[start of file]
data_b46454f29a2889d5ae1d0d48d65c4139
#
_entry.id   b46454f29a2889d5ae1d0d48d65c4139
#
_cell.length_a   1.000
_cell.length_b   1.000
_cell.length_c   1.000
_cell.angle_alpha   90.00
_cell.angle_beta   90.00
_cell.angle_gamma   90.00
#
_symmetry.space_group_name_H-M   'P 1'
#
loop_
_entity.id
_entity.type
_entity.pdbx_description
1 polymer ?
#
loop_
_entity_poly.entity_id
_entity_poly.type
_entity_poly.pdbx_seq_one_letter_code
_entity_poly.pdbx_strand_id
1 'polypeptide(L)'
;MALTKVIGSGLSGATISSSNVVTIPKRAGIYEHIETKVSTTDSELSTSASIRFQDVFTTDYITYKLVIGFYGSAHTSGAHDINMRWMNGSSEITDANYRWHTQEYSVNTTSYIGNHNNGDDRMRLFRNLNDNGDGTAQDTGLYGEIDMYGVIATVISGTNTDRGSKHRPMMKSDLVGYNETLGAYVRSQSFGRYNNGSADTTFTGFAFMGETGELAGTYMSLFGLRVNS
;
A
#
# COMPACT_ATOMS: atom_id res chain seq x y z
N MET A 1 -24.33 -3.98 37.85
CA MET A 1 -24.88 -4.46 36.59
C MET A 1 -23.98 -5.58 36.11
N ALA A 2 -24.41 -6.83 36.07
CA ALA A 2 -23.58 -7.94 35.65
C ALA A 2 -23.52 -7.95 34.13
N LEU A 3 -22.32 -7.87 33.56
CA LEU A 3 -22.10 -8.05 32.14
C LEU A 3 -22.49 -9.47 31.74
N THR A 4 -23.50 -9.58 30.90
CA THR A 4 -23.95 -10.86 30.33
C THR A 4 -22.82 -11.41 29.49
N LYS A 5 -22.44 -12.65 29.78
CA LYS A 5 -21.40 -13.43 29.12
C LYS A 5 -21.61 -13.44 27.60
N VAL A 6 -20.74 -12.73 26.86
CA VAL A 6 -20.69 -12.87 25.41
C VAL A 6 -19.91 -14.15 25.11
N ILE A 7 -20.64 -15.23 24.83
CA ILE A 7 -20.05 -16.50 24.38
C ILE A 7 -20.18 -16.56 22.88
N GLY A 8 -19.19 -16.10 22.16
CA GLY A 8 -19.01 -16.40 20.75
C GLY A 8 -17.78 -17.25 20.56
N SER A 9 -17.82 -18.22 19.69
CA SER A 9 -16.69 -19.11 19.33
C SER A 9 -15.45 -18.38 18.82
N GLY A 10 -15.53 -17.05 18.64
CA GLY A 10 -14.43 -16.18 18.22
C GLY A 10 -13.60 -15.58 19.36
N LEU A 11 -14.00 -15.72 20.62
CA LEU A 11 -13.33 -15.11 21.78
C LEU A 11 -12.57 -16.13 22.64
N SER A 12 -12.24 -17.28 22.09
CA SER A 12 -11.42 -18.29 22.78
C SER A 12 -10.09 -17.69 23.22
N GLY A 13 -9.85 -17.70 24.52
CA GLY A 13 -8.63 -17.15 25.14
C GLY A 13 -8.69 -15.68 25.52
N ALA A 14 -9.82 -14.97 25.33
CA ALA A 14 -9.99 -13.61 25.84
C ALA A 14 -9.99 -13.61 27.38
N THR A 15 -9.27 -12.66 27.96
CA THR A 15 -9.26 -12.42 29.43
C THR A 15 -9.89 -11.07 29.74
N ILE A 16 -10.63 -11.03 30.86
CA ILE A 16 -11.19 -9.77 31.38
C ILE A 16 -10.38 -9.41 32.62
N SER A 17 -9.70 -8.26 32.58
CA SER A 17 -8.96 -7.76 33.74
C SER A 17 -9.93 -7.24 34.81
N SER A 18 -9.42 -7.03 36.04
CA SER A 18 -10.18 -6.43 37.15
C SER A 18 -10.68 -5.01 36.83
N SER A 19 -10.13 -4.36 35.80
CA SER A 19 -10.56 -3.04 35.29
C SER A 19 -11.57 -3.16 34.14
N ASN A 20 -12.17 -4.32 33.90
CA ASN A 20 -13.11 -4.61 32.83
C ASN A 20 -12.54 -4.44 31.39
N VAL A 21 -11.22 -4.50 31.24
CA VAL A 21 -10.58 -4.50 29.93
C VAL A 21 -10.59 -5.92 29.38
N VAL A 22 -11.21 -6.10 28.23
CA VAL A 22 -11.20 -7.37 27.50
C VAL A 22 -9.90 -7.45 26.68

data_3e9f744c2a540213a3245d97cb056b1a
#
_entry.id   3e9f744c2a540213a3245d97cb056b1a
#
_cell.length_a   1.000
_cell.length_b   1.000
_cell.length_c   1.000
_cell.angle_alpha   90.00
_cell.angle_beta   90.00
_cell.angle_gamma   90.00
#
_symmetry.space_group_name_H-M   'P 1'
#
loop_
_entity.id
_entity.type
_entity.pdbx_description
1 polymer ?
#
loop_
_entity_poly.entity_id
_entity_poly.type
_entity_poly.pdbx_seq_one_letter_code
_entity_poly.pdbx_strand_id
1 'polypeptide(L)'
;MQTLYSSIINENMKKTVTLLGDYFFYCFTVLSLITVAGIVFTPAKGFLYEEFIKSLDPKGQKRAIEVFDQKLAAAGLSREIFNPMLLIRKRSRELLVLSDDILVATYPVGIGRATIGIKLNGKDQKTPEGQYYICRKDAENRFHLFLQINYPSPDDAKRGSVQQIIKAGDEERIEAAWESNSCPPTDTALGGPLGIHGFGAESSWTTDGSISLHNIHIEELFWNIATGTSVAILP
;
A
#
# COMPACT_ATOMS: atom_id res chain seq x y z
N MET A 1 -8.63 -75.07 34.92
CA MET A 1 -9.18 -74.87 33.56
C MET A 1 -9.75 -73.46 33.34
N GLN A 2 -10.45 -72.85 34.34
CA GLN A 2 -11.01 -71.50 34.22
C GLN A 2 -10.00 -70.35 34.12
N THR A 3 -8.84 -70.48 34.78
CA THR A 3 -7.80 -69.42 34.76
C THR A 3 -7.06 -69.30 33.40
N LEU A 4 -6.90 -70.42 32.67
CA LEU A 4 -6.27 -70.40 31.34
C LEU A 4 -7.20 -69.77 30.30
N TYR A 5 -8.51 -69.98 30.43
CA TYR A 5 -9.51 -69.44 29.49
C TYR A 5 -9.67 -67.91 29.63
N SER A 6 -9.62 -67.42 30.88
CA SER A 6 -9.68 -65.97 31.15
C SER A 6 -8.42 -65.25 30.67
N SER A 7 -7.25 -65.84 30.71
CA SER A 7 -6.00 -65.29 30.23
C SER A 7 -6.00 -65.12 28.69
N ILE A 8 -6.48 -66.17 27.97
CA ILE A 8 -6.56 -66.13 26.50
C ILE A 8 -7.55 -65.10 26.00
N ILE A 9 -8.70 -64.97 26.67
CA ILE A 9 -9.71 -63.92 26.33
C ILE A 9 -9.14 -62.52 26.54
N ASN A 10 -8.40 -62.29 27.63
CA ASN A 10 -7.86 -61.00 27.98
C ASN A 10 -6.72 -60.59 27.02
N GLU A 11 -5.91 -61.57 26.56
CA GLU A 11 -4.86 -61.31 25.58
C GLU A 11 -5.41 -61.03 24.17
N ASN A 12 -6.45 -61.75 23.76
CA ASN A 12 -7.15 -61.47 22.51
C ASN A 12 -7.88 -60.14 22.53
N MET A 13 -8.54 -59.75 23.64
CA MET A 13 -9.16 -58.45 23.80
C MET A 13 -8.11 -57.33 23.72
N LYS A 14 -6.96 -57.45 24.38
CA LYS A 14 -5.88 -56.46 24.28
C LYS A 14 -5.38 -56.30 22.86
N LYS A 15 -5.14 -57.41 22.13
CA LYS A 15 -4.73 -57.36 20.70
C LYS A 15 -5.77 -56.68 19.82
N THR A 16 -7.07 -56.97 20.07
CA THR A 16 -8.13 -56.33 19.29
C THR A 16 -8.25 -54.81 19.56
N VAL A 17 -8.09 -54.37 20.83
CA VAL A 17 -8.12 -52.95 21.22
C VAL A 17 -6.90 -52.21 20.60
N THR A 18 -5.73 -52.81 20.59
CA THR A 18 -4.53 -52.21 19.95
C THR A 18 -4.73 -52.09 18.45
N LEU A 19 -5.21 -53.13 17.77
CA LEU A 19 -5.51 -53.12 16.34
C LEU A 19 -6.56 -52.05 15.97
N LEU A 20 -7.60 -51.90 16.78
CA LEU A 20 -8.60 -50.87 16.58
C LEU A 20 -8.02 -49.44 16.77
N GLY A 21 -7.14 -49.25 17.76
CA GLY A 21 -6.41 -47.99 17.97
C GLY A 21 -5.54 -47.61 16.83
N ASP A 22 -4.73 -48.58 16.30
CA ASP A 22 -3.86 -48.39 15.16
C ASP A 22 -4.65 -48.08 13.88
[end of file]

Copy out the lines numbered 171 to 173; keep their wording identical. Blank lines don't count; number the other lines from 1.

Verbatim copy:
C LYS A 15 -5.77 -56.68 19.82
N THR A 16 -7.07 -56.97 20.07
CA THR A 16 -8.13 -56.33 19.29